Friday, March 9, 2012

Using Futures in Dart for Better Async Code

Dart bundles lots of functionality into its standard libraries, helping developers avoid reinventing the wheel from project to project. One of those wheels is a better way to handle asynchronous callback driven programs. Thanks to the Future interface, potentially hard to follow callback code can be replaced with a more structured design.

(This is part 13 of an ongoing series about Dart.)

Intro

Let's pretend I have a set of potentially expensive methods that should be executed in order. Ideally, I should be able to write code like:

// Yikes! This will lock the page by running too
// many long processes in the main UI thread.
button.on.click.add((e) {
  costlyQuery();
  expensiveWork();
  lengthyComputation();
  print("done!");
});

Unfortunately, code like the above locks the main thread, freezing the application. Bummer.

Using callbacks is a typical way to make my UI responsive and keep expensive processes off the main thread. So I refactor the code into:

 button.on.click.add((e) {
   costlyQuery(() {
     expensiveWork(() {
       lengthyComputation(() {
         print("done!");
       });
     });
   });
 });

The method signatures now look like:

void costlyQuery(onComplete());
void expensiveWork(onComplete());
void lengthyComputation(onComplete());

With all the nesting, though, things get a little confusing, and doesn't scale with a big algorithm. Imagine nesting these callbacks to 5 or 6 levels. Yikes.

Future is the future

The Future interface is designed to help design code that is more linear in appearance, without sacrificing the benefits of asynchronous behavior.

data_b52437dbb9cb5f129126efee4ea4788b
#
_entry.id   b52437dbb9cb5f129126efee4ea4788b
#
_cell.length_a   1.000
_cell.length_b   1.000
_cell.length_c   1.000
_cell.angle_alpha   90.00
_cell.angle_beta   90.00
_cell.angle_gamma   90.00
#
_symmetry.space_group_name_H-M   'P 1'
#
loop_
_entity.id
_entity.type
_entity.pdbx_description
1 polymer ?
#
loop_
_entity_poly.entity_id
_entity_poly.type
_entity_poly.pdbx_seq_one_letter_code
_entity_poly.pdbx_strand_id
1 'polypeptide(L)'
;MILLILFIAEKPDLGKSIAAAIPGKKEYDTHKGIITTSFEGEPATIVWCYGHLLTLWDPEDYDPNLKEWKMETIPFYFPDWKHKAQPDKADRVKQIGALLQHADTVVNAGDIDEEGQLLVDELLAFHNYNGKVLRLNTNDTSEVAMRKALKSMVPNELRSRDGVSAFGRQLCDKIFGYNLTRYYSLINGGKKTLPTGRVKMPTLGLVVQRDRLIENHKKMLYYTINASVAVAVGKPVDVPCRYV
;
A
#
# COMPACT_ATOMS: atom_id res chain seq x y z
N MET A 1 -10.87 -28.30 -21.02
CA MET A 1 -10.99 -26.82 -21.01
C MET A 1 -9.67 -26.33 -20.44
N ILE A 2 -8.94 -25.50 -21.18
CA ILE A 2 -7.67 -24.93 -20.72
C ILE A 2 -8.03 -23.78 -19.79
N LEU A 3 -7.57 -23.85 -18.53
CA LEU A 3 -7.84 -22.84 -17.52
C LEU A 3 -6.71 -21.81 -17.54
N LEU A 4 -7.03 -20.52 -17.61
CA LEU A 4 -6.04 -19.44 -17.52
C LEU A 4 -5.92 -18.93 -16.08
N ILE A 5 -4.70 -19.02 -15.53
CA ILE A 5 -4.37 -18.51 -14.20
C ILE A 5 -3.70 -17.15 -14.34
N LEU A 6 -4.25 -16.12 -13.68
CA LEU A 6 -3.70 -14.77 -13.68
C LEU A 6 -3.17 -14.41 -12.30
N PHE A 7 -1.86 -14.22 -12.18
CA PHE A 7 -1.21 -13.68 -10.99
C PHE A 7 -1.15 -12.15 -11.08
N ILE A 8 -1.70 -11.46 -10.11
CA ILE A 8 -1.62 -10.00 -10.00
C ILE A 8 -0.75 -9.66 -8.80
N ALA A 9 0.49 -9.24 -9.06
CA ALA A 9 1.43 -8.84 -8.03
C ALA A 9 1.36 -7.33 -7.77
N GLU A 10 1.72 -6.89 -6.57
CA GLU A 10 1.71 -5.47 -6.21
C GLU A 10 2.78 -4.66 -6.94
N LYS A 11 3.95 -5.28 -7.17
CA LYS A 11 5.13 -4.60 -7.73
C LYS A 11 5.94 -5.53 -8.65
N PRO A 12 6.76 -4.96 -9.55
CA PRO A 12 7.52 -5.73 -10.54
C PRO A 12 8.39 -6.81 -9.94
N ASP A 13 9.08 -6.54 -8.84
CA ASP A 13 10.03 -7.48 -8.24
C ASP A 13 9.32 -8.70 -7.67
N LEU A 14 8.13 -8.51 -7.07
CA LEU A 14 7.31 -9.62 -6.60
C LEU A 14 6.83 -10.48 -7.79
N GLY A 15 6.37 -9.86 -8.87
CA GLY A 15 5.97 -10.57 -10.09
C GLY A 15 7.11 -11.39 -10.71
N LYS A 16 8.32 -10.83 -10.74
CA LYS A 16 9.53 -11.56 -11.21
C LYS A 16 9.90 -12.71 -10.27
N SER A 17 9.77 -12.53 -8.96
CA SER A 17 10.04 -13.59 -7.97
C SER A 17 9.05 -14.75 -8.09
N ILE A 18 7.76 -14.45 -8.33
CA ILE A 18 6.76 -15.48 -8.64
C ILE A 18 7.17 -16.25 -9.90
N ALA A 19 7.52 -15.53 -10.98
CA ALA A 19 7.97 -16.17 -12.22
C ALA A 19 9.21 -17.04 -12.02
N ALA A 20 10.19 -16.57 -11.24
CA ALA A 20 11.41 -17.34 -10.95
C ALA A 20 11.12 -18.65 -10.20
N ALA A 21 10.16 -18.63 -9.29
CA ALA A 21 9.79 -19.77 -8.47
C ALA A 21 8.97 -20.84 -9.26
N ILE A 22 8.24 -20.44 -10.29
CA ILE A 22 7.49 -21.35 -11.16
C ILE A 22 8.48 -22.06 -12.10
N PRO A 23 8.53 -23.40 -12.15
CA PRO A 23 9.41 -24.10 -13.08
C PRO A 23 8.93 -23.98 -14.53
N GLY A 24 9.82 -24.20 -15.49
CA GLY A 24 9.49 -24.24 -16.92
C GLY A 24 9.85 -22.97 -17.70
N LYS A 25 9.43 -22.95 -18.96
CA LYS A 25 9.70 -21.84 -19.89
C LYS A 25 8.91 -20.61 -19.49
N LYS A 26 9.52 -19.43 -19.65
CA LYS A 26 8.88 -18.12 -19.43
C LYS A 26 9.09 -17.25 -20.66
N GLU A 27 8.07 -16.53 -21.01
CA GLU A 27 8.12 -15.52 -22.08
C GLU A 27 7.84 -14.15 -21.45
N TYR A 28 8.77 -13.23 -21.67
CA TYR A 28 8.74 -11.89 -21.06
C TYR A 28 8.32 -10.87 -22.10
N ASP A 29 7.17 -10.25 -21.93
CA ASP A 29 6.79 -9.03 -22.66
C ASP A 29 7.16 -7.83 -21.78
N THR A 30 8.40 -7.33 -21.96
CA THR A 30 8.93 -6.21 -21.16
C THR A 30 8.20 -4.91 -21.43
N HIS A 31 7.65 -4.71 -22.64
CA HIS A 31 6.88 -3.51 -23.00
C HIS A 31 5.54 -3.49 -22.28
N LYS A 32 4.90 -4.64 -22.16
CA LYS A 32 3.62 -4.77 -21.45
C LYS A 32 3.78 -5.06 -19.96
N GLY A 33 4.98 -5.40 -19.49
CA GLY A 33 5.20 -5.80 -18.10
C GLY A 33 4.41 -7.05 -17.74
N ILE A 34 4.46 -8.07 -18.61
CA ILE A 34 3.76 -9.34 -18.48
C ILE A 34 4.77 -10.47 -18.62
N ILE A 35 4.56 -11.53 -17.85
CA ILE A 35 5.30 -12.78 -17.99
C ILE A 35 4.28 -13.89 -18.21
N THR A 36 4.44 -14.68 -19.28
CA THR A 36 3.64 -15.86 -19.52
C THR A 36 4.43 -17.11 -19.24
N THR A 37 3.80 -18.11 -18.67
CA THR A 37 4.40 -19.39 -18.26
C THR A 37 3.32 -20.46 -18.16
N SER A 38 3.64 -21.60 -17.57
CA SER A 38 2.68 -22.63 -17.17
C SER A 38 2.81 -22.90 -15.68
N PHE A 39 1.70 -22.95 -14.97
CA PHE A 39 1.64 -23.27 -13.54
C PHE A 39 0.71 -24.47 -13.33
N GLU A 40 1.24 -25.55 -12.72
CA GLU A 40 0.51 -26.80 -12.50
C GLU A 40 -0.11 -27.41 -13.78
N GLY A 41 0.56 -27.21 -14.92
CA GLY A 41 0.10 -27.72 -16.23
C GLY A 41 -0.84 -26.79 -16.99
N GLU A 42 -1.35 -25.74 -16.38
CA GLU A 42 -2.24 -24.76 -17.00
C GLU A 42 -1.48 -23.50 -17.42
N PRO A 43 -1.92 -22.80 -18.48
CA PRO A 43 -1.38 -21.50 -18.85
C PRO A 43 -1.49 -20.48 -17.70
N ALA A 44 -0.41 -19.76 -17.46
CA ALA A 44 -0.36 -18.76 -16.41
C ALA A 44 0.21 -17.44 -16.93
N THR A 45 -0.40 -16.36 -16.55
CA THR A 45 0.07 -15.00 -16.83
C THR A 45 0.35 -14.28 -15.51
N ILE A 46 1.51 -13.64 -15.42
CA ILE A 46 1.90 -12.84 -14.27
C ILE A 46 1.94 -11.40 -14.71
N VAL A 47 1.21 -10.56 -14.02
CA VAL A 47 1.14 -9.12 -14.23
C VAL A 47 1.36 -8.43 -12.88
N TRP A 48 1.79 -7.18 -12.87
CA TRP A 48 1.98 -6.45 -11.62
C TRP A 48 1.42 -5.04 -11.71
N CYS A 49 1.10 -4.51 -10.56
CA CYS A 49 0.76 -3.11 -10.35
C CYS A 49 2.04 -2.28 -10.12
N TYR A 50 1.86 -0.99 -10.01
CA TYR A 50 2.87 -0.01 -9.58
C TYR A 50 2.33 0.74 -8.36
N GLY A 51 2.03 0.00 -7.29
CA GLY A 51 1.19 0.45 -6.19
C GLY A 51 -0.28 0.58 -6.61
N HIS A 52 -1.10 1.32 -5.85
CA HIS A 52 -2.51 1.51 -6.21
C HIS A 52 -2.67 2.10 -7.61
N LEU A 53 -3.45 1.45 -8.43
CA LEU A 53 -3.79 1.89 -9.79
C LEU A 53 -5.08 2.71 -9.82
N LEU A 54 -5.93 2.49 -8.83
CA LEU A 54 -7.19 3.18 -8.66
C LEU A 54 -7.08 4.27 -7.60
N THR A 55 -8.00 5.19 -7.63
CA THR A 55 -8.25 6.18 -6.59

A Future represents a value that will be provided sometime in the future. The Future is a token that your method can return immediately, before the method performs its expensive calculations. Once the expensive work is done, the value can be given to the Future, thus notifying the consumer that the work is done.

Generally, the workflow when using a Future looks like:

  1. Enter the method.
  2. Construct a Future.
  3. Start the expensive work in some callback or isolate.
  4. Return the Future (before the expensive work is finished).
  5. ... expensive work continues ...
  6. Expensive work is finished, gives resulting value to Future.
  7. The consumer of the Future is notified the value is present.
Refactoring to use a Future, the method signature becomes:

// return a Future immediately, then get to work
Future expensiveWork();

When using Futures, it's often very helpful to also use a Completer. The Completer makes it easy to create and signal when a Future is complete. The implementation of expensiveWork() would look like:

Future<Results> costlyQuery() {
  var completer = new Completer();

  database.query("SELECT * FROM giant_table", (results) {
    // when complete
    completer.complete(results);
  });

  // this returns essentially immediately,
  // before query is finished
  return completer.future; 
}

A client who calls costlyQuery() will immediately receive a Future in response. The client is notified when a value exists when the then() method is called on futureResults.